Apple’s World Wide Developer conference kicked off on Monday and among the refinements that we’re seeing for iOS is increased support for augmented reality. A brand new ARKit is dropping and along with it some impressive apps and features could make mixed reality more than just a novelty.
We’re still a long way from seeing anything truly mind blowing in AR, but it’s important to keep in mind just how much this subject matters to Apple. CEO Tim Cook has said again and again that he thinks AR is one of the most important developments for Apple’s long-term future. Last year, he told Vogue, “I don’t think there is any sector or industry that will be untouched by AR.”
We’re still just seeing incremental developments right now, but it’s all part of building the software background that will fuel the inevitable AR headset that Apple may or may not release in 2019.
Here’s what the company showed off today:
Apple says it worked with Pixar to create a brand new file format for AR. It’s called USDZ and it can be used to share and interact with AR objects across the iOS ecosphere. For instance, you could send your partner a 3D coffee maker object and they could try out how it looks on the kitchen counter.
Above all, the format is designed to streamline AR sharing into a compact format that can be used for whatever million-dollar idea creators can come up with.
One creative partner that Apple has brought on to help build out USDZ’s functionality is Adobe. Adobe is putting native USDZ support into Creative Cloud suite of apps. Designers will be able to natively edit AR objects in the software they’re familiar with—perhaps as easily as if they were throwing a lens flare on a JPEG. With a new iOS app, any element can be pulled from Creative Cloud and viewed in augmented reality. More details on this new app are supposed to come later today.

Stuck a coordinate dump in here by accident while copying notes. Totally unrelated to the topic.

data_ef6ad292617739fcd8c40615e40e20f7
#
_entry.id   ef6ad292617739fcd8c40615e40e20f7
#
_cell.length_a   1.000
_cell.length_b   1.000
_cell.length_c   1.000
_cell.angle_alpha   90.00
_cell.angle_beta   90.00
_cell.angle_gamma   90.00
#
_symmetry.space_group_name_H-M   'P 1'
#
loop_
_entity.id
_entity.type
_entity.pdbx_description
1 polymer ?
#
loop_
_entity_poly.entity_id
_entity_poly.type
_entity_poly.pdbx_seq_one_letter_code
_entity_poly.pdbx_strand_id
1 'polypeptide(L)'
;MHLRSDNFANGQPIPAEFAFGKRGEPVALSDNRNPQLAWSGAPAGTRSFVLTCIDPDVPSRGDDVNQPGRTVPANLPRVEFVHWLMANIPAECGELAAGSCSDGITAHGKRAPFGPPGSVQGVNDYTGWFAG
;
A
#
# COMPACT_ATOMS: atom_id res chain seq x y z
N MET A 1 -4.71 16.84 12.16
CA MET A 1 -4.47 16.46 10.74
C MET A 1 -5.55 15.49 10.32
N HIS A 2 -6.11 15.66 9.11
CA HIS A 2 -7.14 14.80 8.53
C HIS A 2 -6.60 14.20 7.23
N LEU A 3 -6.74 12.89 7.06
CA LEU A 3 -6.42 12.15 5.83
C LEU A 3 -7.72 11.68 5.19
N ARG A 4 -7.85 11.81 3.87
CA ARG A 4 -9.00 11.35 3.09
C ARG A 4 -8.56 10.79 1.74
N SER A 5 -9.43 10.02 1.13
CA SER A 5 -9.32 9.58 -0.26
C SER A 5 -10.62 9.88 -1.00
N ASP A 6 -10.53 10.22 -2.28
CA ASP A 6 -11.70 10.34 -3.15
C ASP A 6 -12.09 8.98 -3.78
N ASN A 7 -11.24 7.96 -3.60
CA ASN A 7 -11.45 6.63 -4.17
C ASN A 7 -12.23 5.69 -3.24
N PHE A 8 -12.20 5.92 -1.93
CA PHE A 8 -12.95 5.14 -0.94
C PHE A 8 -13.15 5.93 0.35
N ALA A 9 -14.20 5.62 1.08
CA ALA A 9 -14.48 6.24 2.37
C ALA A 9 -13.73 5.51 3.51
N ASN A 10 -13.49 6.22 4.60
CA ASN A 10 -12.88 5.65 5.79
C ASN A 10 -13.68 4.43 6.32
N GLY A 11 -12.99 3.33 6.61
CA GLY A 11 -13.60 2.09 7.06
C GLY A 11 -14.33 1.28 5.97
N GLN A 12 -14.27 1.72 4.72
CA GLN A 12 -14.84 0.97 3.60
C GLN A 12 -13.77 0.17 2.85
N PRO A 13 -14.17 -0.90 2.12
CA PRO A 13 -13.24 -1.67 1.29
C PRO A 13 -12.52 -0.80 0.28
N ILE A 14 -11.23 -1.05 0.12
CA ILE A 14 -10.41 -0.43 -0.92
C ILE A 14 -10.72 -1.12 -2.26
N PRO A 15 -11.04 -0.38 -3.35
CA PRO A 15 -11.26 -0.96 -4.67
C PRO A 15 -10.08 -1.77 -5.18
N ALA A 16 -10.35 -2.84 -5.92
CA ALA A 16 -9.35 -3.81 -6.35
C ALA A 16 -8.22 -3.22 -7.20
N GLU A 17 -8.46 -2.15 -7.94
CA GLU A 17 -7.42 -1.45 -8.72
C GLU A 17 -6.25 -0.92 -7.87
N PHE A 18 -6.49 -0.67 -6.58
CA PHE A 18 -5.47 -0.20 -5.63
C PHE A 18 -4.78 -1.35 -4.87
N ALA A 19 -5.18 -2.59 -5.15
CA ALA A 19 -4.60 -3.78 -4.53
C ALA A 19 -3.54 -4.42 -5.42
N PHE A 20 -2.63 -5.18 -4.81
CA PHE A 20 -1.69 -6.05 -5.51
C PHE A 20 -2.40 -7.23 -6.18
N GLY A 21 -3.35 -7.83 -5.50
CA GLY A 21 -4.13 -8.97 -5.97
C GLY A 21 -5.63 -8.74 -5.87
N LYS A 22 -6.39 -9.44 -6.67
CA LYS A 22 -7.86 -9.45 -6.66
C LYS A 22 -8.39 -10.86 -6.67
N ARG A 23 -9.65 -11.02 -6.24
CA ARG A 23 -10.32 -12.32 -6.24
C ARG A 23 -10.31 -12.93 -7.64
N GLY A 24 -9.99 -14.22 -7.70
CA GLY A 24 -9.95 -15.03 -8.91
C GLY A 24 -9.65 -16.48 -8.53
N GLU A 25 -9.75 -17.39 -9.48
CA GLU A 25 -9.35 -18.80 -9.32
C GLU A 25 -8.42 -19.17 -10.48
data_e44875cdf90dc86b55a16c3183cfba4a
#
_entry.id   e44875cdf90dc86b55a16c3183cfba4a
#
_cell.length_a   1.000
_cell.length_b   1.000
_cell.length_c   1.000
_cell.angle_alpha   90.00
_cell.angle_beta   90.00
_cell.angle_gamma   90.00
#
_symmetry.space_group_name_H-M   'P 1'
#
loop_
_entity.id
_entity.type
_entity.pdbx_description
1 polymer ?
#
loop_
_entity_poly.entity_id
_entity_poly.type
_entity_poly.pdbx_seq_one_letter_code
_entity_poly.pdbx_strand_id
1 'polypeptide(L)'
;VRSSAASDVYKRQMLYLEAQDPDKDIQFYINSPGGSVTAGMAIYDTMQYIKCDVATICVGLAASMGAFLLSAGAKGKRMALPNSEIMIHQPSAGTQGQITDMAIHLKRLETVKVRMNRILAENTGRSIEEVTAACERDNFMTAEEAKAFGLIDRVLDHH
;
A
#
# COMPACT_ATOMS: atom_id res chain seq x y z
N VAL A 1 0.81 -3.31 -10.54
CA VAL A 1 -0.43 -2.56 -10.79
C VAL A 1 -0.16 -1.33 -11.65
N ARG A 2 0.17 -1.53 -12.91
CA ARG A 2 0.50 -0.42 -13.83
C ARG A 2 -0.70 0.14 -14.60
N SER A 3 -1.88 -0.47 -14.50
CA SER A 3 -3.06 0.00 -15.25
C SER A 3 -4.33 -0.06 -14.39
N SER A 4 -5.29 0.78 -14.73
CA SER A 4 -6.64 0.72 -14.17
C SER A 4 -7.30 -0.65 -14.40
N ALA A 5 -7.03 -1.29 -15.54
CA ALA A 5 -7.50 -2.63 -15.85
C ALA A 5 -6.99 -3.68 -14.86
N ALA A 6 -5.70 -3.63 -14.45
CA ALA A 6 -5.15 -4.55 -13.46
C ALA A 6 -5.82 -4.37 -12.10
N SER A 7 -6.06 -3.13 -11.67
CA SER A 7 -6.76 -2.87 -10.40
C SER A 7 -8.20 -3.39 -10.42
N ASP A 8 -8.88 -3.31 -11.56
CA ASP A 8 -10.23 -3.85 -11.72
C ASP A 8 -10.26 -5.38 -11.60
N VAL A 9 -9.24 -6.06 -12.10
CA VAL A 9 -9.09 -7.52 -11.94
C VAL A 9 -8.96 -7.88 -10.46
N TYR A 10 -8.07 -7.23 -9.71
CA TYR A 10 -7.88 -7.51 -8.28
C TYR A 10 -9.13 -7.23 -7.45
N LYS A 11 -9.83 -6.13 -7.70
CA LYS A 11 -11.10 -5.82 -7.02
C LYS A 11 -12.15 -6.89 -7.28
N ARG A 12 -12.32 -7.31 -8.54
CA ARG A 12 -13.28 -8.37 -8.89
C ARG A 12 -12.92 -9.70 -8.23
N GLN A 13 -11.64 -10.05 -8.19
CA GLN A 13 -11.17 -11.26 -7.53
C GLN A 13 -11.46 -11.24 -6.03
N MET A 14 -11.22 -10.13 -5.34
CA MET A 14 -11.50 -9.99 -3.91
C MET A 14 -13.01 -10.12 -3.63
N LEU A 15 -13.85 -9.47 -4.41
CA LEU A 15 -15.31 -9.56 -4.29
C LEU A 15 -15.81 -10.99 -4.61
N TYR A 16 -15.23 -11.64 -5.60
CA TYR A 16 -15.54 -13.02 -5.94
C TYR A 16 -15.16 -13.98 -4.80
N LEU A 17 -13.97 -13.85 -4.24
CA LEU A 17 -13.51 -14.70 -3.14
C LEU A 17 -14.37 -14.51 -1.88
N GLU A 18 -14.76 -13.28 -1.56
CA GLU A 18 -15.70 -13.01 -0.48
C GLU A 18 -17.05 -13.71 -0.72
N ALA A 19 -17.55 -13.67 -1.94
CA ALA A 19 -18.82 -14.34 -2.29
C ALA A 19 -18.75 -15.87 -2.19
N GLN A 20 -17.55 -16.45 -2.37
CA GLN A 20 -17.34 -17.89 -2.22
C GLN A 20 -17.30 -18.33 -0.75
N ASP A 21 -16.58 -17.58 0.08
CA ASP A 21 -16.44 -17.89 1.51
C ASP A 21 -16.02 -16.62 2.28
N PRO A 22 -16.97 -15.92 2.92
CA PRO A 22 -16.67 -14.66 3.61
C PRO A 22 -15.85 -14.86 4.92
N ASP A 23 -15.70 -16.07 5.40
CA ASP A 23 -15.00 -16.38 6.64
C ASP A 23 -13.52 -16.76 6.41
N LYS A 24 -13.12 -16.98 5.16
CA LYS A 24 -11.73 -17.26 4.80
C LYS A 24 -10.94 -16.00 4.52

The sound of a thousand ARKit developers crying out could be heard across the land as Apple introduced its own tape measuring app. The tape measure was a common app we saw developers testing out before the first version of ARKit formally launched. It’s basically the fart app of AR and there are a bunch of them in the app store already. But now Apple’s releasing its official “Measure” app, and no one will even need to turn to a third-party digital ruler again—unless it sucks.
One way that Apple wanted to show off USDZ integration across the iOS platform was in how it might integrate with news articles. A magazine article about Japanese gardening was shown on the big screen and when a user scrolled down they could see a 3D rendering of a Koi fish. Tapping on a control maximized the image, it was animated, and a user could pan or zoom around it.
You’ve probably seen some form of interactive video on the occasional New York Times article, but Apple is selling this as a much simpler way of bringing original AR assets into stories. It’s also likely showing off some fancy magazine features as it pushes Texture, the Netflix-for-magazines service it acquired in March. Expect to see that app showing off AR features hard.
Unless your a developer, most of what’s going on under the hood of the new ARKit won’t matter to you. “Better everything” is essentially what it boils down to. But the biggest takeaway should be that it’s bringing in persistent, shared experiences or, you know, multiplayer for AR. Two or more people will be able to log in to an app and see the same AR objects in the same shared space.
One example app was shown off that will be available to developers today. It showed two players facing each other and battling to knock over a bunch of fake wooden blocks on a real table. Each player used their iPad as a slingshot to knock over the wooden shapes, and a third-observer could even watch what the other players were doing from a totally different perspective.
To cap off its AR news, Apple brought out some representatives from Lego to show off how the building block giant will use AR to make a sort of Sims-style experience with its play sets. It was by far the most feature-rich demo shown on stage today.
The Lego reps presented a single, hand-built “Assembly Square” Lego set. In the demo, up to four players could open up their iPads and suddenly streets appeared around the building. More Lego buildings, characters, and vehicles were added to fill out the town. Characters were alive inside the buildings and carrying on with their lives and the characters the players controlled could drive the vehicles. Game missions like putting out fires and saving bystanders from a burning building were shown off. And the whole world that gamers created could be saved and returned to at any time.